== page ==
Andrew Scott: ‘There was no Hamlet rivalry with Benedict Cumberbatch’

Published in The Observer on June 17, 2018

Andrew Scott, 41, was born and raised in Dublin. Recently seen in the BBC adaptation of King Lear, he is best known for playing Moriarty in Sherlock, and for starring in Robert Icke’s production of Hamlet, which transferred from the Almeida to the West End last year. In 2008, Simon Stephens wrote Sea Wall – a monologue about grief – for Scott; it is being revived as part of the Old Vic’s bicentenary celebrations. Continue reading “Andrew Scott: ‘There was no Hamlet rivalry with Benedict Cumberbatch’”

Gender-blind Shakespeare: classic roles are being taken by women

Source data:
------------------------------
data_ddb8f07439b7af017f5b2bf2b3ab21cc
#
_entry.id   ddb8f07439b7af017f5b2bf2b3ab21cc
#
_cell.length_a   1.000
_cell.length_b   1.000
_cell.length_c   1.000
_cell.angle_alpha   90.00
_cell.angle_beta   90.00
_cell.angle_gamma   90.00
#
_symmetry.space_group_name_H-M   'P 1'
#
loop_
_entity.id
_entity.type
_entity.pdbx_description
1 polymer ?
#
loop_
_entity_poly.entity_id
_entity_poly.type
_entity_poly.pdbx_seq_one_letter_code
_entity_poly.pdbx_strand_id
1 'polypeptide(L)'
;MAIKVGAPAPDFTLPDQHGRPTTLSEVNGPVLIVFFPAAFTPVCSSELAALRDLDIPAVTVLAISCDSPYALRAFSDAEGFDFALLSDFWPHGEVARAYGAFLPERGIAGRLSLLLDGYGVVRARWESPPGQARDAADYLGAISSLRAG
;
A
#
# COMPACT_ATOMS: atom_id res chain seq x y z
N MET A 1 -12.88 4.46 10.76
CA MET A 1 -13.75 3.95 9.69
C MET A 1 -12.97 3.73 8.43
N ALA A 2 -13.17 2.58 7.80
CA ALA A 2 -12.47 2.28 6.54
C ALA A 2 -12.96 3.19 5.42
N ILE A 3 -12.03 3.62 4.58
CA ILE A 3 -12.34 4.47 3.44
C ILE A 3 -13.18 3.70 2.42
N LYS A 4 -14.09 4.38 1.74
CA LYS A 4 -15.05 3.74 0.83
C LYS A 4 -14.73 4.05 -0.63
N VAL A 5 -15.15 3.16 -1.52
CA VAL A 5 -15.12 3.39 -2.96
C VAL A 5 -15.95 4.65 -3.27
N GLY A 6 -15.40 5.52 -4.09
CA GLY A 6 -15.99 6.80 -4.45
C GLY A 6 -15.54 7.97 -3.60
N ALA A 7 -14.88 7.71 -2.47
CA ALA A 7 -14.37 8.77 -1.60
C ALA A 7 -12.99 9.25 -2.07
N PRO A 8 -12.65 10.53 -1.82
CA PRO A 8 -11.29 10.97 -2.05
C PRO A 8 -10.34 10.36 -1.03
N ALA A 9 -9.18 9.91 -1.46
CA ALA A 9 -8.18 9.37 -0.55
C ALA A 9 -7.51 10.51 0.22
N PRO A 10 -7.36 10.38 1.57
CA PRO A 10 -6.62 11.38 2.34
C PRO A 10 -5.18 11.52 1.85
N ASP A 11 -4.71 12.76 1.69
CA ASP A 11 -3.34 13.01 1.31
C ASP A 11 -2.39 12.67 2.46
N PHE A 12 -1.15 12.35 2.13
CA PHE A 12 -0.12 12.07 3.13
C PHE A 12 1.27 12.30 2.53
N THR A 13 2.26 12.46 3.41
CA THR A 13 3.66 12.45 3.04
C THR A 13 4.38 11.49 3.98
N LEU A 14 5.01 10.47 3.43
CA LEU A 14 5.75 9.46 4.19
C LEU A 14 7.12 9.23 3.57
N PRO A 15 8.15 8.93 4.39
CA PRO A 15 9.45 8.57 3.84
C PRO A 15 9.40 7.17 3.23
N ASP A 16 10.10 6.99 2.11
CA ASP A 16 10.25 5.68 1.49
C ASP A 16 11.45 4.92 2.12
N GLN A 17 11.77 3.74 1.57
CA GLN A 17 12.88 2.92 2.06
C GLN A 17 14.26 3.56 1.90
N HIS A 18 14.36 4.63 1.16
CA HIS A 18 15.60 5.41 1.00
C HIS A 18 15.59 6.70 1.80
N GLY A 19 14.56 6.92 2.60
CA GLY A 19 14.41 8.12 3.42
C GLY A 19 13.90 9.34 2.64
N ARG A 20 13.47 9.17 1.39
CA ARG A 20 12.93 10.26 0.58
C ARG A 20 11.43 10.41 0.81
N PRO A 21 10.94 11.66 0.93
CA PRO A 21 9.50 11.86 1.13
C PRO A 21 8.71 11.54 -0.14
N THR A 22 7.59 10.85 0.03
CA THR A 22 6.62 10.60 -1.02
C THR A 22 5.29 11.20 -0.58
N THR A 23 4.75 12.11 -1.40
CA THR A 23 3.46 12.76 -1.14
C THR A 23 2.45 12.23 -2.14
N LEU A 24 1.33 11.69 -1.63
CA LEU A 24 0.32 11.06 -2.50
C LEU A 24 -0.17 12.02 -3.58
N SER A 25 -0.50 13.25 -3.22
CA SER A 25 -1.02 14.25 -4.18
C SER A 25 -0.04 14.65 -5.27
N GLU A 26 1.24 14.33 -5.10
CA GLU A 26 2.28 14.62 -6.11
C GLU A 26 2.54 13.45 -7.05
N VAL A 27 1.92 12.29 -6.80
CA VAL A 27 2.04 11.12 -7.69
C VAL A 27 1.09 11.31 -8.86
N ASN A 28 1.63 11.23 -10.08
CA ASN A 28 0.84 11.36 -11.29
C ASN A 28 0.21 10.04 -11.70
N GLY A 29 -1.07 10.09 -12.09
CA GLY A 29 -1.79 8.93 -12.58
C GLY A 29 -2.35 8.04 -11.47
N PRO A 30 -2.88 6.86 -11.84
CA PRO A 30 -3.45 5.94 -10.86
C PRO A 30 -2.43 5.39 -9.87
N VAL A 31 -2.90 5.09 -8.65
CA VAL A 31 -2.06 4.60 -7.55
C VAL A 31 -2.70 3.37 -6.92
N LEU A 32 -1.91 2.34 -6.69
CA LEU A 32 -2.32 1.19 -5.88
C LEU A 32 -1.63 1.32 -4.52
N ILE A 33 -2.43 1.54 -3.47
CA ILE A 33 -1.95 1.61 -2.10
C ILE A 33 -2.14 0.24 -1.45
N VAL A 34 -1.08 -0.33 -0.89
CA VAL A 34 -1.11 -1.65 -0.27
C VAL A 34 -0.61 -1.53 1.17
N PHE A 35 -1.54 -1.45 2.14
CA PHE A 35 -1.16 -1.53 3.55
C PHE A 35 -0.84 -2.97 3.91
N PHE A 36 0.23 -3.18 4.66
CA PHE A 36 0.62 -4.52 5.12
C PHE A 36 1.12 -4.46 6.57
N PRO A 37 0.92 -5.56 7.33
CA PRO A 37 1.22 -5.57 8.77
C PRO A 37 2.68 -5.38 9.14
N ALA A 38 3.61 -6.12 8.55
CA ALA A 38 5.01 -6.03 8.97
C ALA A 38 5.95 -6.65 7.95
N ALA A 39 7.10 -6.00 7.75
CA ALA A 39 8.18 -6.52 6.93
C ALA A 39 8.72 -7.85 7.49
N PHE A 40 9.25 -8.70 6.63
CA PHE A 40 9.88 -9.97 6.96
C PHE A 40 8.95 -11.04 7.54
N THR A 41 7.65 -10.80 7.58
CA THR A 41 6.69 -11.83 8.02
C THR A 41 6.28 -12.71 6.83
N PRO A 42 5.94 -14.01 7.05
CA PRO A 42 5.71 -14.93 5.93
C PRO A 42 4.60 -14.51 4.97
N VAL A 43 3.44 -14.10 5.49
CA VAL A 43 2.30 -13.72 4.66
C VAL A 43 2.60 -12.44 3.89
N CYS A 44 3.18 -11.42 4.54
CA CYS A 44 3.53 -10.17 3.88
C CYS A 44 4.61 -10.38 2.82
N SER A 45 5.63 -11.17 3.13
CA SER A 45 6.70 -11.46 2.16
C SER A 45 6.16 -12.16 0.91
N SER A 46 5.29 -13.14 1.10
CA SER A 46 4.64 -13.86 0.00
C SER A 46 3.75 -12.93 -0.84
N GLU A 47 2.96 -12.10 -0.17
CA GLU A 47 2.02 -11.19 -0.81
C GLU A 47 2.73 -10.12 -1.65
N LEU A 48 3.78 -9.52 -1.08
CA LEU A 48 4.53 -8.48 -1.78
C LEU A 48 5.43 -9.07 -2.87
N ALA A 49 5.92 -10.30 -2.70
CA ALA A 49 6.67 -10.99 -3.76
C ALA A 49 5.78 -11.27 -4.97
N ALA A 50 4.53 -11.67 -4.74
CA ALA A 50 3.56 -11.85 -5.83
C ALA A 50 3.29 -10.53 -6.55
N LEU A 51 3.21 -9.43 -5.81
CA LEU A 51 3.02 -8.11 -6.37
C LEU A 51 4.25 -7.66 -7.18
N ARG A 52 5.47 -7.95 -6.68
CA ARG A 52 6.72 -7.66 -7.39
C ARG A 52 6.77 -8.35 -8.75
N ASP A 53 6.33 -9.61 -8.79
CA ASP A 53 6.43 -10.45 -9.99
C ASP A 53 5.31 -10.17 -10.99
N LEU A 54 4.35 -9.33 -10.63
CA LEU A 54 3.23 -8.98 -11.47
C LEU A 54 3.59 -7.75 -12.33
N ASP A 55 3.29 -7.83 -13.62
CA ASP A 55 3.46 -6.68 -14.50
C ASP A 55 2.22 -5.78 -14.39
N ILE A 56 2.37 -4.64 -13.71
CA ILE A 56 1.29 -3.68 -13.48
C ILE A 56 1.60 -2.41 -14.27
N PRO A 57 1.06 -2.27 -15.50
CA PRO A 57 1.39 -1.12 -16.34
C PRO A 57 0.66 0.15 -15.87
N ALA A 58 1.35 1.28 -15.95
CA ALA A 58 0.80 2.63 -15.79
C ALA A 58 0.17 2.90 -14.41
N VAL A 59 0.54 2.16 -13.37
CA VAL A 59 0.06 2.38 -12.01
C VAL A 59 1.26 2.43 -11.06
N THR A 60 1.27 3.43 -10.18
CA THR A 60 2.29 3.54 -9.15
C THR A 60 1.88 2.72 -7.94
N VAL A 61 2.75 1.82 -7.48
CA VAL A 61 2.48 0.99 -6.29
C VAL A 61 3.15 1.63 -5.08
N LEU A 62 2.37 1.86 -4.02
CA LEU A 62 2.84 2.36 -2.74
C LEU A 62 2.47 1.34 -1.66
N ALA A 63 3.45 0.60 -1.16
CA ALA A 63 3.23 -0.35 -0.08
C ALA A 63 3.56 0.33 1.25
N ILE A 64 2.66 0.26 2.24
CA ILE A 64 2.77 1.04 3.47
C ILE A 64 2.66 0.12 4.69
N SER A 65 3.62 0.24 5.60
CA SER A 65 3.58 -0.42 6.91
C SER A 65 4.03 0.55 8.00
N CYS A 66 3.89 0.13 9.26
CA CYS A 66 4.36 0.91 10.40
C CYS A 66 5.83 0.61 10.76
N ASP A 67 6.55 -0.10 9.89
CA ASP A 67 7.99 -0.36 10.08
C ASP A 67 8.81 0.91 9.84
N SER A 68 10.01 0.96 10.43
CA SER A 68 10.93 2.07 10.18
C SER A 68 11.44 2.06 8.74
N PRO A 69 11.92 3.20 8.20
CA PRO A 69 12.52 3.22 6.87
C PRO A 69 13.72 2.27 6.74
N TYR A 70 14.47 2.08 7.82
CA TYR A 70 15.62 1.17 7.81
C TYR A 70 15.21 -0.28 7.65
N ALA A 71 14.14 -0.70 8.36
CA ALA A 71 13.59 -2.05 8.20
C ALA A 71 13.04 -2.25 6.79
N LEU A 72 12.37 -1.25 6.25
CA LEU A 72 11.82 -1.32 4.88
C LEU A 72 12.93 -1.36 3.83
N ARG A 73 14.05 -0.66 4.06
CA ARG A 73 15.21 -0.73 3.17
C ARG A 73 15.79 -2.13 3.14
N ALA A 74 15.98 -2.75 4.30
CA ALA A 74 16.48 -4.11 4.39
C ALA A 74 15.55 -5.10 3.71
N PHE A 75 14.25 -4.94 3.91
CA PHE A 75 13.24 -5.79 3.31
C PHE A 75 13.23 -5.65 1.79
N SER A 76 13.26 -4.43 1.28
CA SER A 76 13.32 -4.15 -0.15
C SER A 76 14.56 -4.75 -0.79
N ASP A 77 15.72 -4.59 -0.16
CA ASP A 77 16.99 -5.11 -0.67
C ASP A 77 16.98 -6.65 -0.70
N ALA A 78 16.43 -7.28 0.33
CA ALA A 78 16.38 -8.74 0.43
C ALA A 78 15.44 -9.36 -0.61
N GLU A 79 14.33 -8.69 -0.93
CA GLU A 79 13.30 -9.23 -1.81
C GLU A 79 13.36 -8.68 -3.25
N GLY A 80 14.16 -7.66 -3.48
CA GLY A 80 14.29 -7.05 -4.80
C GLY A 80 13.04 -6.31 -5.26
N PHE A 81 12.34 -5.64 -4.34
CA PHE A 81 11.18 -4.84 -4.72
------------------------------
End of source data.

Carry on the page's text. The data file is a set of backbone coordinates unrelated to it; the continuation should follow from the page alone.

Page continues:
Published in The Independent on April 21, 2016

King Lear. Henry V. Malvolio. Three of the greatest Shakespeare parts a man could ever hope to play? Think again – for these juicy roles are soon be taken by women, in what looks like a watershed for gender-blind casting. Continue reading “Gender-blind Shakespeare: classic roles are being taken by women”

Nudity on stage: the naked truth

Published in BBC Culture on February 23, 2016

There’s nothing like the promise of naked flesh to shift tickets. So twigged Mrs Laura Henderson, owner of an ailing West End theatre in the 1930s – and she also got around the stage censor by promising that her cast of nude young ladies wouldn’t move a muscle. Continue reading “Nudity on stage: the naked truth”